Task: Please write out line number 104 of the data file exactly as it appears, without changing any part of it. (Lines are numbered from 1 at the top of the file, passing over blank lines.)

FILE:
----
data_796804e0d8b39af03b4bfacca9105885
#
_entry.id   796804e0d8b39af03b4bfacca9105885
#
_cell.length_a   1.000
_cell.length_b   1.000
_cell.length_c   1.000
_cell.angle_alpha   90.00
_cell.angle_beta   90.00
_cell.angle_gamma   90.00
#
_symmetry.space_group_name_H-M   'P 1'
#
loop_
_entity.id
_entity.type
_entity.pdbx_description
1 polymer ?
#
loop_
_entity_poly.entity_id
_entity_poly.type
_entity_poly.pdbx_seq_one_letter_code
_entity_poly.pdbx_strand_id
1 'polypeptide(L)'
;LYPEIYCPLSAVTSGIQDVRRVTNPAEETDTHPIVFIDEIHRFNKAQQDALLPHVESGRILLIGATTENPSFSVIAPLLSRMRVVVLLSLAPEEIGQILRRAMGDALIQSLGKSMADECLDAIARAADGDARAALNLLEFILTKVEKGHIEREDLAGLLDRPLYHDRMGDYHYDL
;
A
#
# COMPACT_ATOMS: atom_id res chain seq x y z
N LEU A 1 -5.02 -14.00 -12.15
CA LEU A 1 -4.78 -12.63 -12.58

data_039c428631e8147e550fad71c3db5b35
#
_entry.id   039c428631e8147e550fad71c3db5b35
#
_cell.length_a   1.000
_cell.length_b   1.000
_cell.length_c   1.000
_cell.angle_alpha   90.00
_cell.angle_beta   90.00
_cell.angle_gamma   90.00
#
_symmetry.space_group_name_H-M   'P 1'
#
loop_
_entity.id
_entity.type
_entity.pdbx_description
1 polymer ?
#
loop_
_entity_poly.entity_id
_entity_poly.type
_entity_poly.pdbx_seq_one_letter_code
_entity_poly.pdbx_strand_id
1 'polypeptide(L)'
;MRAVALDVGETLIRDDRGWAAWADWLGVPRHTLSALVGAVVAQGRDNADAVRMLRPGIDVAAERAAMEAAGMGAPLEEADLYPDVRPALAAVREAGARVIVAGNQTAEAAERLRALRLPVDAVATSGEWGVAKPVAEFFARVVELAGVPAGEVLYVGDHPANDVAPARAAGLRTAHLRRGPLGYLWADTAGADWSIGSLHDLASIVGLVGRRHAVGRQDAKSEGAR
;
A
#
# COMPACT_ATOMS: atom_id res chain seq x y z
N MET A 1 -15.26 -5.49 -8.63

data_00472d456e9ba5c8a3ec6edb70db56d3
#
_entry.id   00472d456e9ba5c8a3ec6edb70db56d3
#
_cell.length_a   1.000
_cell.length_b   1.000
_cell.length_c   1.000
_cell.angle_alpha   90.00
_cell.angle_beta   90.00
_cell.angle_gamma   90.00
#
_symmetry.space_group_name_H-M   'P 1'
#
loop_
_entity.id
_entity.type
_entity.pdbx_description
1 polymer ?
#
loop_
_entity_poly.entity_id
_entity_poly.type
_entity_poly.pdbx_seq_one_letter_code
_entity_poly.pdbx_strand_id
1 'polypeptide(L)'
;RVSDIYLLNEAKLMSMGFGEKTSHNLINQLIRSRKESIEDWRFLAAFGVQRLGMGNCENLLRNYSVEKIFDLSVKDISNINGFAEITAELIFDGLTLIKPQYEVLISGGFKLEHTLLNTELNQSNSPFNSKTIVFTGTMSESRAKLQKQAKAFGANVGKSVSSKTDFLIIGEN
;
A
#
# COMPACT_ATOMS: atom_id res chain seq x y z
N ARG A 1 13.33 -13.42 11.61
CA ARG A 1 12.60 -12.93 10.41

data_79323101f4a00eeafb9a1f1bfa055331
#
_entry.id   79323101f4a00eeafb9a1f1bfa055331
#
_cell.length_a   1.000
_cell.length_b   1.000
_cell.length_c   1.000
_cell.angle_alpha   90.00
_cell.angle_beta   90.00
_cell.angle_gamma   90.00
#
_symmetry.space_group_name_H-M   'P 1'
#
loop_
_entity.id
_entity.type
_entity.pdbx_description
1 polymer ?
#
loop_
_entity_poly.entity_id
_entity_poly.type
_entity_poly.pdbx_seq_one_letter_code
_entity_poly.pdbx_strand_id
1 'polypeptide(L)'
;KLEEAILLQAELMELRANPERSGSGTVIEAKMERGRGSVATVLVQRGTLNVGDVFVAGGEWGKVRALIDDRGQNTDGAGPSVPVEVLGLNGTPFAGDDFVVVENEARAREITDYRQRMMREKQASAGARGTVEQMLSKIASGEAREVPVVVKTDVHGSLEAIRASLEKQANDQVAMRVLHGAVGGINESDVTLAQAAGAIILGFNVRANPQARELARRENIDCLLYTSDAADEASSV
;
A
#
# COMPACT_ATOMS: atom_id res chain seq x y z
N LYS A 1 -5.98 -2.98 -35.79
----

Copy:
_cell.angle_beta   90.00